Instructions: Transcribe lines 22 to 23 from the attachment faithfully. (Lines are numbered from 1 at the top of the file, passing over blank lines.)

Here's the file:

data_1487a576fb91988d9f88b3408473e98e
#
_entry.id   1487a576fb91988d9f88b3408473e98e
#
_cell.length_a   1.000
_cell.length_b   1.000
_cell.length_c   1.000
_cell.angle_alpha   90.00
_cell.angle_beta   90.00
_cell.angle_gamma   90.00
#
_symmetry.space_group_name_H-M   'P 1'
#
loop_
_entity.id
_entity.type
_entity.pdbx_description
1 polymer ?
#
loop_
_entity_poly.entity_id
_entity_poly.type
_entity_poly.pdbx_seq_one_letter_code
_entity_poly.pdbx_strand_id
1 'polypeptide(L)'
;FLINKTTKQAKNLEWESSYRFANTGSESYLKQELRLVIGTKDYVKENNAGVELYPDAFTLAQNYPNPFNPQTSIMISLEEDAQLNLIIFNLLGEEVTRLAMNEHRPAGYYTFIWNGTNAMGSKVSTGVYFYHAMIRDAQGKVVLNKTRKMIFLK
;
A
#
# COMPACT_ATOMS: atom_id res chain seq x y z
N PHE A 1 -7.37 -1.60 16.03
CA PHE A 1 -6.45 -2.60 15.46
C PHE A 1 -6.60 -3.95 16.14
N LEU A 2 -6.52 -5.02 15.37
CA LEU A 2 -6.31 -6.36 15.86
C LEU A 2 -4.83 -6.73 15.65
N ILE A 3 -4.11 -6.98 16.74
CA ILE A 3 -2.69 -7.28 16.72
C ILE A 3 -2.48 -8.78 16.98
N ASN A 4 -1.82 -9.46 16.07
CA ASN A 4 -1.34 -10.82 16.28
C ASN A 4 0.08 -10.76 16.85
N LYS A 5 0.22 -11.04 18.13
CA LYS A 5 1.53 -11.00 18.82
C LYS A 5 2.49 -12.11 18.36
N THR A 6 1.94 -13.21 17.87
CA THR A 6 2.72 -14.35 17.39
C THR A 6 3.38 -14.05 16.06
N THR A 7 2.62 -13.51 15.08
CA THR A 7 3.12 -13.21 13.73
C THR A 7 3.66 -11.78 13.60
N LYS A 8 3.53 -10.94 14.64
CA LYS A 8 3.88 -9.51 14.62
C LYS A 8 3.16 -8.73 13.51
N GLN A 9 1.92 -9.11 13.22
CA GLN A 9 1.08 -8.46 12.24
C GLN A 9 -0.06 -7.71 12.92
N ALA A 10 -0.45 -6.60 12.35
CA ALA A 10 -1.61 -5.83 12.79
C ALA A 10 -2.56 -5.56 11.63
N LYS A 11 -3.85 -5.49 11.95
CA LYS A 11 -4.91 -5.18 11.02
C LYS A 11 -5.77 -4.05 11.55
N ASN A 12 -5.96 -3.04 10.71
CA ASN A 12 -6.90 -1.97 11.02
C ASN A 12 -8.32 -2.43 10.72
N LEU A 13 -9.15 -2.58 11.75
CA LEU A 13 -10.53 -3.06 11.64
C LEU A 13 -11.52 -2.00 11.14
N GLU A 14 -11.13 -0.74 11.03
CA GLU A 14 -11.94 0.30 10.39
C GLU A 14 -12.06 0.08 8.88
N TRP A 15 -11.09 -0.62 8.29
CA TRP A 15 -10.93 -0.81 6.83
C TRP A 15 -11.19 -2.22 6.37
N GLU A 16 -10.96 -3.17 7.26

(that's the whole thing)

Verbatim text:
_entity_poly.type
_entity_poly.pdbx_seq_one_letter_code